AI product manager

AI product managers specialize in developing and implementing products that use artificial intelligence (AI), machine learning (ML), and Natural Language Processing (NLP).

Besides traditional PM responsibilities like market research, AI product managers are also responsible for building and managing AI models, identifying opportunities to embed AI technologies in the product, and ethical considerations related to AI adoption.

Product launch manager

Product launch managers are responsible for product and feature releases.

To do so, they coordinate the work of the product, development, marketing, sales, and customer success teams.

Key responsibilities of the job include market research, developing the GTM strategy, identifying the best marketing channels to promote the new product, and developing the launch roadmap.

Once the product is out, they monitor its performance and look for opportunities to increase customer engagement and satisfaction. Moreover, they constantly evaluate and refine the launch practices to improve their effectiveness in the future.

Product owner

A product owner is a Scrum role with responsibilities partly overlapping with those of a product manager.

In general, they act as the voice of the customer and stakeholders on the team and make tactical product development decisions. They work closely with the development team to define product features, write user stories and prioritize them in the backlog.

What makes a great product manager? Key skills to have

A successful product manager requires a diverse skill set. Some of the key skills include:

  • Technical product management – many good product managers come from technical backgrounds which enables them to effectively communicate with the engineering teams and translate customer requirements into technical specifications.
  • Business acumen – to develop products that not only solve customer problems but also drive business goals.
  • Strategic thinking for long-term planning, risk management, and ensuring alignment between product and company visions.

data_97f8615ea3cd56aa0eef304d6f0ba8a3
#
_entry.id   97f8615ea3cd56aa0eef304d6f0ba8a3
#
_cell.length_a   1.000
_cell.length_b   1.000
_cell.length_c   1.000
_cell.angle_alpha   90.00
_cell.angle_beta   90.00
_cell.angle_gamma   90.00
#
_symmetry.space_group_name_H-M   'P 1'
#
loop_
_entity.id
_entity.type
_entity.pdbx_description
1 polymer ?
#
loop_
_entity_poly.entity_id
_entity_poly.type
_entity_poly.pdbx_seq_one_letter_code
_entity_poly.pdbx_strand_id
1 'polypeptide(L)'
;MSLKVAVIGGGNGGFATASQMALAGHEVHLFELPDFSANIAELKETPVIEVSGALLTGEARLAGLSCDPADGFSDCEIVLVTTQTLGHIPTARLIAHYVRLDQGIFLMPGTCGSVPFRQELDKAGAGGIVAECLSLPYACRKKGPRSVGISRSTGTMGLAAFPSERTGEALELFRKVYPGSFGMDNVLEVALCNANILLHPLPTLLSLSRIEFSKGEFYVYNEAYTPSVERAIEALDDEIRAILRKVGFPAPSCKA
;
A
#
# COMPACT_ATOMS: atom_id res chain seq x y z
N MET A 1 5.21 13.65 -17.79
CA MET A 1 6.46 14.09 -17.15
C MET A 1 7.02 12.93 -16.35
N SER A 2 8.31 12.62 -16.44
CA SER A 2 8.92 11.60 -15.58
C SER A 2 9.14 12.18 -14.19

• Good communication – to ensure that stakeholders from various backgrounds understand the product strategy and vision; it plays a key role in customer research, conflict resolution, and negotiations.
  • User empathyto address user pain points and satisfy their needs and wants – product managers need to put themselves in the shoes of the customers.
  • Strong leadership – to effectively deliver product initiatives, PMs need to be able to build effective product teams and motivate them on a daily basis.
  • Agile mindset – the ability to iterate on data insights and constantly adapt to new challenges is essential to build successful products in the disruptive startup space.

How to become a product manager?

According to Glassdoor, the average product manager salary in the US is $146,888 per year and the demand for PMs is growing year on year.

How do you get a slice of the pie?

While there are a number of decent product management courses and programs, nothing trumps practical experience when looking for product management gigs.

One way to gather the necessary experience is by joining a product company. In particular, look for roles in sales, marketing, and customer service.

They will allow you to learn about the product and gain an understanding of the customer and their needs. You will also have a chance to work with and learn from colleagues on the product team.

Alternatively, you can look for a junior product manager role in a startup. They usually can’t afford the salary of an experienced PM, so such jobs may be easier to secure as long as you have the right attitude and are keen to learn.


There’s no simple answer to the question ‘What does a product manager do?’ because it depends on the product and the organization they work for.

In general, product managers are responsible for designing, developing, launching, and growing products.

If you want to see how Userpilot helps product managers make informed decisions and drive product engagement, book the demo!